too many routes

Sean M. Doran smd at
Thu Sep 11 00:50:12 UTC 1997

Nathan Stratton <nathan at> writes:

> This is what I beleave sprint is doing. They are using the new Cisco 12000
> GSR with external router servers. It is a smart way of patching the
> problem. If you need more CPU or memory you can just add a bigger box and
> more RAM. 

The GSRs are to move bits fast.  They are not to act as
route servers.

Sprint recently announced that they are deploying 622Mbps
POS cross-country links, and the GSRs are the only things
you can put on the ends of such beasts that are available

(Someone may point out that it may not be the only choice
for very long, however, it's the only one whose design I
know and have had any influence upon, and is therefore
frankly the only one I trust, although I don't expect the
people building the competing box will ship anything but a
good product even if they are now rather deeply in bed
with the cell-heads and about as transparent to most
observers as the Kremlin during the cold war...  The
box being built by someone who actually worked very close
to the Kremlin during the cold war is also something I
don't know enough about, however that is much more due to my
neglect than due to organizational attitude.)

Remember that a current snapshot is not a good indicator
of future health.   Sure the processing demands of routing
are such that the GSR's main CPU is largely idle after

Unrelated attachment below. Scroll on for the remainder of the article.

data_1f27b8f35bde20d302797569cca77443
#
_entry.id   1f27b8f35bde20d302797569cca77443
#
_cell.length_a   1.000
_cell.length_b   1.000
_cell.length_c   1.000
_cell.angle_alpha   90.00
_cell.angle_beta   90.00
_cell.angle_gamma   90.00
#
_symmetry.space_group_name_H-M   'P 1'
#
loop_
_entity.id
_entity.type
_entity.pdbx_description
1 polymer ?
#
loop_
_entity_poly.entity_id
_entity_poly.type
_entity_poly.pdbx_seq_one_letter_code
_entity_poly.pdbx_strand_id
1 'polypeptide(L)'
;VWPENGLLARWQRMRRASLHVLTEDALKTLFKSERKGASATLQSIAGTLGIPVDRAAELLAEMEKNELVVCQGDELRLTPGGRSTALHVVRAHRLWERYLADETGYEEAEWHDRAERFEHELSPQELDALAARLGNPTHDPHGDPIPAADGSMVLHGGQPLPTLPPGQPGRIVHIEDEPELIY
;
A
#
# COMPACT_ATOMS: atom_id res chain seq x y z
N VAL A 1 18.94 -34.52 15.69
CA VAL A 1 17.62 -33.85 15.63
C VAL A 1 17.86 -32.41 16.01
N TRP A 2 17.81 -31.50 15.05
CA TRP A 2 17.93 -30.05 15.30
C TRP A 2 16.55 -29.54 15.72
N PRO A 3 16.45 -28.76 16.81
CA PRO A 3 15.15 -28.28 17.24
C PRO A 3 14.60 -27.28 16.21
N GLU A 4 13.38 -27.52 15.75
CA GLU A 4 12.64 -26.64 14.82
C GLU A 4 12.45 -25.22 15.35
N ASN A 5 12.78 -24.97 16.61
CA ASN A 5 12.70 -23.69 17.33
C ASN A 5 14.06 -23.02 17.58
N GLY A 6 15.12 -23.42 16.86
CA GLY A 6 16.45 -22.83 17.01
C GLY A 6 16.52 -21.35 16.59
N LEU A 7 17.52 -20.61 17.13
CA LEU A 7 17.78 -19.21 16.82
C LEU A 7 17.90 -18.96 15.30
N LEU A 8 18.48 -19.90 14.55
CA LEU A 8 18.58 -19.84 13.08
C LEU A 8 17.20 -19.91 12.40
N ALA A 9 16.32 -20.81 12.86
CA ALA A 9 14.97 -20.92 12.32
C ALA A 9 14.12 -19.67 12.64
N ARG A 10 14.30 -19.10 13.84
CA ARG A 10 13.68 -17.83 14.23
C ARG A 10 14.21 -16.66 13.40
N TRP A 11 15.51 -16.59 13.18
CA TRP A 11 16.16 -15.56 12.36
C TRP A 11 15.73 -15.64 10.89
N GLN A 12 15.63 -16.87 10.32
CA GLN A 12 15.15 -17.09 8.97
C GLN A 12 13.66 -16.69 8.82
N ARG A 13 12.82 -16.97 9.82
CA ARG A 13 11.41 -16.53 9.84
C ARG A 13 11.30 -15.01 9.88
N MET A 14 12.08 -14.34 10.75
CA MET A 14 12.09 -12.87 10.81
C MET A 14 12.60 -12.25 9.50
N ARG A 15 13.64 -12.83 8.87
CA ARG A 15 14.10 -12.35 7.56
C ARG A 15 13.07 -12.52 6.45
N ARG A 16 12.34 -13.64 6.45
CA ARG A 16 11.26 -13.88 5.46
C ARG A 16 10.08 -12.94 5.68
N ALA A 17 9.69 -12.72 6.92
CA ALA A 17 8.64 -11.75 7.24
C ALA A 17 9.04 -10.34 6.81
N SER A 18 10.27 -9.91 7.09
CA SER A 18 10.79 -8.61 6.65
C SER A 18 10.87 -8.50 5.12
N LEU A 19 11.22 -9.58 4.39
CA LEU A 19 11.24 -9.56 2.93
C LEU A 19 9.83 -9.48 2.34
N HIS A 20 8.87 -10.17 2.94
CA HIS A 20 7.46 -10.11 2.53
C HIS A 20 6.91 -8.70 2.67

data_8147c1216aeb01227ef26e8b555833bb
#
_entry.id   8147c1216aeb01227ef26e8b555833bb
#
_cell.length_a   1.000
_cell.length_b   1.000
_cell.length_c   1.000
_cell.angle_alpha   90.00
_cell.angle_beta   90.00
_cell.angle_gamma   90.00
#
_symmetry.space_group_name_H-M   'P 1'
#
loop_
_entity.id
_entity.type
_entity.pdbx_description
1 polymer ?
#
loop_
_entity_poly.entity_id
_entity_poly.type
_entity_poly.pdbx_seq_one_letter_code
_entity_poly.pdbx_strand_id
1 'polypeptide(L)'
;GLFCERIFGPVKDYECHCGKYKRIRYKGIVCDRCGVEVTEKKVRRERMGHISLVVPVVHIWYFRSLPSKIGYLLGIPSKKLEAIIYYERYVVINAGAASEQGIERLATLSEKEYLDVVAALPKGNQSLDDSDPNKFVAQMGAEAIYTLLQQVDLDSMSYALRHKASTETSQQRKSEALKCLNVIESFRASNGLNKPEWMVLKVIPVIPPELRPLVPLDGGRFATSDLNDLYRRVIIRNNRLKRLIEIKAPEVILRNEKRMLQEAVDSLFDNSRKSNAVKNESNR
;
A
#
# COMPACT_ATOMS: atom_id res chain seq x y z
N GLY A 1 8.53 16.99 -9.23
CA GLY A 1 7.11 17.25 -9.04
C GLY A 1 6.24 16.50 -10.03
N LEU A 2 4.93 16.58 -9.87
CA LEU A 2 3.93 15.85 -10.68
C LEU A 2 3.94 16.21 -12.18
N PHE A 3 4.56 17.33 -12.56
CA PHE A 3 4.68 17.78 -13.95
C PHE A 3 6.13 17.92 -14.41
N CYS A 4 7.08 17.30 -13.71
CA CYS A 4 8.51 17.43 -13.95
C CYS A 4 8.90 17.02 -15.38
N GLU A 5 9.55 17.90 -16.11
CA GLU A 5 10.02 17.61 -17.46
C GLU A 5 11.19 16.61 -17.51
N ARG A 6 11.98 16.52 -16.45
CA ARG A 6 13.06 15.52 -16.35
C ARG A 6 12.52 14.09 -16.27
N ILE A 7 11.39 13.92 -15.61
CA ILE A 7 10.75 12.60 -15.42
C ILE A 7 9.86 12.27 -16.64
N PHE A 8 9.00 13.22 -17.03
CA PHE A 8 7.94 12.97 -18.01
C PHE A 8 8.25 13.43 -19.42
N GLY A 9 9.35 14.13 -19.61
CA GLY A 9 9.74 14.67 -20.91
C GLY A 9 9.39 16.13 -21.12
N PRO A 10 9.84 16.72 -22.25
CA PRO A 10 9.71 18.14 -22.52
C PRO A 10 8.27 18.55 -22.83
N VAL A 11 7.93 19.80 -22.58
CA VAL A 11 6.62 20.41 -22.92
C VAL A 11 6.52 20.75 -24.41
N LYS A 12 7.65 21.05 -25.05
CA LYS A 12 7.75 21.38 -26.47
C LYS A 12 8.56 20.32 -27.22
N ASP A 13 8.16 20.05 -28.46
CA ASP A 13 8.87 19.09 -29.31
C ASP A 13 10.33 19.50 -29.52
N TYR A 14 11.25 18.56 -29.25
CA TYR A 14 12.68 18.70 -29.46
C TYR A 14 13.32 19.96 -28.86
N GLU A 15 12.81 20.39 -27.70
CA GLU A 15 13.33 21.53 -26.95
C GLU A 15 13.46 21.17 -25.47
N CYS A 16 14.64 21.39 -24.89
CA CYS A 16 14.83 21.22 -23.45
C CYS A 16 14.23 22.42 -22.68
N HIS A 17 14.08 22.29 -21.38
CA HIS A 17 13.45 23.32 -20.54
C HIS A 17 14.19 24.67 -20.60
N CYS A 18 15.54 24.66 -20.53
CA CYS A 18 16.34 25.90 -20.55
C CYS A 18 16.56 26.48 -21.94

converging with its neighbours, however there is still a
CPU spike during convergence and the processing load is
non-zero.  If you increase the growth curve of the number
of prefixes, you increase the CPU demands during
large-scale convergence.  You also statistically increase the
CPU demand after convergence unless you reduce the
probability of any given prefix transitioning from up to
down or vice versa over time.

If you have a growth curve where the processing load
during large-scale convergence and the processing load to
handle background noise increases beyond processing
capacity faster than processing capacity can be increased,
you lose, no matter how crunchy your box is today relative
to today's processing demands.

In other words, removing the feedback mechanisms on the
growth of the number of globally-visible prefixes and on
prefix instability is probably a really bad idea.


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